Blue Coat Systems is hoping to block the next generation of malware threats by targeting the infrastructure behind cybercrime networks.
The security firm said that its approach to taking down threats focuses on the hosts, servers and other components which launch cyber attacks rather than just the actual malware threats themselves.
Speaking with V3 at the 2013 RSA conference, Blue Coat senior director of product marketing Sasi Murthy said that the focus on blocking the malware infrastructure was a response to trends the company's researchers have spotted among attackers.
Murthy said that in most cases cybercriminals will build a single infrastructure backbone which is used to host the attack servers and other components which serve up malware attacks. Those infrastructures are often re-used for multiple attacks.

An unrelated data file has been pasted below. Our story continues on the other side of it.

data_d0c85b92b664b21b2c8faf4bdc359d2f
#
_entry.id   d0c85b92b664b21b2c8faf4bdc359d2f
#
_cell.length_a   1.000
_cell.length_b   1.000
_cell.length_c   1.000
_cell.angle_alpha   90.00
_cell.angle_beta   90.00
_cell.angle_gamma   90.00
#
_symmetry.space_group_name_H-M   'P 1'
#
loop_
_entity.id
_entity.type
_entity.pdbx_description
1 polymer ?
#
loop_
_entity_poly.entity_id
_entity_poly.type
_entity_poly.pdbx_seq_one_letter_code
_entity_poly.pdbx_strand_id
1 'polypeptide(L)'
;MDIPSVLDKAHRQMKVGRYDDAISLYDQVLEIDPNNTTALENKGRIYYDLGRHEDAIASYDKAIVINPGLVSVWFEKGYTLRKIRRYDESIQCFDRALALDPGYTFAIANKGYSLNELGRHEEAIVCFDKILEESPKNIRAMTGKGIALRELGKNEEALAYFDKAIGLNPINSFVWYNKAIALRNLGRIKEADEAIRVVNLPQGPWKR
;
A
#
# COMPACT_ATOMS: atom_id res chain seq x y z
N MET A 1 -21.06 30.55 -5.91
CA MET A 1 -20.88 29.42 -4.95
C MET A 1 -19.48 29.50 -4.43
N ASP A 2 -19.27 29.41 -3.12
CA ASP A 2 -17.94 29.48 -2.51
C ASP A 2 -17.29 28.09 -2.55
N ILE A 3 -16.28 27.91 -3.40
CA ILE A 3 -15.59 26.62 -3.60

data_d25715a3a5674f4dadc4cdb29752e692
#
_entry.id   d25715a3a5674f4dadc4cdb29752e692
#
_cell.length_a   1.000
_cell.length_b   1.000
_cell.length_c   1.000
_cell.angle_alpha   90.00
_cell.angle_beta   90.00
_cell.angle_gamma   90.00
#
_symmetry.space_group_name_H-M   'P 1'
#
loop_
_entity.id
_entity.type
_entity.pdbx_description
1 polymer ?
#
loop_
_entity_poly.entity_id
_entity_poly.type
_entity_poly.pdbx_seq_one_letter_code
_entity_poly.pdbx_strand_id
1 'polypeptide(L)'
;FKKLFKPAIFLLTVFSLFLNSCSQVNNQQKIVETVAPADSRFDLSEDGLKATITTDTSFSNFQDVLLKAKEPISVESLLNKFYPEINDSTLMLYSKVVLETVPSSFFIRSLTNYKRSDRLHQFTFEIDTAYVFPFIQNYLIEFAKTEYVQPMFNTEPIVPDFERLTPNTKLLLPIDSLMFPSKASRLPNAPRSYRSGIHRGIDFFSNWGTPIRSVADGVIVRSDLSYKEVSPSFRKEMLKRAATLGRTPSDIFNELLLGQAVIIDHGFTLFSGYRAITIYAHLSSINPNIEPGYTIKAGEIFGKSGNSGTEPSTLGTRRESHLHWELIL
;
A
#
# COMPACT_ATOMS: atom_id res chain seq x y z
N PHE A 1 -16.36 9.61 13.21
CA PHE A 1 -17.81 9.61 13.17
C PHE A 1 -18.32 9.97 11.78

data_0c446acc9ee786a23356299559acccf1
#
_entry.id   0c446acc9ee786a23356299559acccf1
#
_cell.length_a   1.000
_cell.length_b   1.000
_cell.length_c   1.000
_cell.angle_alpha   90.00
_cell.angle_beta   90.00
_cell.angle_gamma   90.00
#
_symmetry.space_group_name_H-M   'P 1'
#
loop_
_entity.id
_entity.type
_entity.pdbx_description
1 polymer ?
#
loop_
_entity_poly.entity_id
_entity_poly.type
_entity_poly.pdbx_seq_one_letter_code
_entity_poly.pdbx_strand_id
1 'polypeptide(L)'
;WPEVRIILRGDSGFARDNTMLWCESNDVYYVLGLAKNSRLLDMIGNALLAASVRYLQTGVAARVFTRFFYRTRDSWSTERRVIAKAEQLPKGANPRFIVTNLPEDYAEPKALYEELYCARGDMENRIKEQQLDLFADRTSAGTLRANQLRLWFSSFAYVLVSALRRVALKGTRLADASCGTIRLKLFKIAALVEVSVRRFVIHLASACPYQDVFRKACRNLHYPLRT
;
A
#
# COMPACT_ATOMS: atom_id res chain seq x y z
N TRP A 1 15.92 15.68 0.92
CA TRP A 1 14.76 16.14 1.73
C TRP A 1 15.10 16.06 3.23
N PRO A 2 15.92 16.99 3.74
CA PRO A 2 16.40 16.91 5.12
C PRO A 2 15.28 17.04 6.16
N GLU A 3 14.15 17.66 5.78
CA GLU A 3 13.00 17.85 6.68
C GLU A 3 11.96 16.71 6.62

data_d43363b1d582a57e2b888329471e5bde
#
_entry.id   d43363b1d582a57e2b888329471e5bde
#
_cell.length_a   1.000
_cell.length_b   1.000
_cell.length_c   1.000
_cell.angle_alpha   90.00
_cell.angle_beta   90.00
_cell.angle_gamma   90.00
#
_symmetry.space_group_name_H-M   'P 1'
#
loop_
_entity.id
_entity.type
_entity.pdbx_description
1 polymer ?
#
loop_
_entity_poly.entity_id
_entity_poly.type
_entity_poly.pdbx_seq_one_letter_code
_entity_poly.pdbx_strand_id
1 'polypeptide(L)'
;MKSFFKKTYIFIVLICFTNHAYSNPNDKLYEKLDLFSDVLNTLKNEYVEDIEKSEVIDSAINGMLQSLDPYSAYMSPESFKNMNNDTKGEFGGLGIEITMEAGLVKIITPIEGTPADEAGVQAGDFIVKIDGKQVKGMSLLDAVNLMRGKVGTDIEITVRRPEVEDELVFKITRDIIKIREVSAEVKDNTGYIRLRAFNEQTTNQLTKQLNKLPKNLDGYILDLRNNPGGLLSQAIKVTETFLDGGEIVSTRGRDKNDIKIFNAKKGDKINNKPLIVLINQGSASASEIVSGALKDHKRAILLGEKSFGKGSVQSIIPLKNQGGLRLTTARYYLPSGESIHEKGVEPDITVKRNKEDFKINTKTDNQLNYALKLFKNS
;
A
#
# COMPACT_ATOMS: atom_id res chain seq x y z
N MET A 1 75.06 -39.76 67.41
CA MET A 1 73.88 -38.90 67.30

"Once they set up their runway they launch their attack, they make a bunch of money, then they go to sleep," said Murthy.
"But then they reuse that investment."
Blue Coat believes that by targeting and blocking traffic from systems known to have in the past been used in malware or other cybercrime events, it can shut down multiple attacks.
When successful, the technique can also prevent customers from being infected by zero-day attacks and new malware packages as the traffic is blocked off at the source.
The company said that the infrastructure approach will only become more important in the coming years as malware writers look to target new platforms.
Blue Coat researchers recently found that of the 1,500 so-called malnets its tracks, eight have already begun to adopt components for mobile handset malware attacks and three are exclusively devoted to exploiting and infecting mobile platforms.
"They are exploring and they are trying out new tactics," Murthy said of the cybercrime operators.
"They have these infrastructures ready to go, all they need now is the exploit kit."
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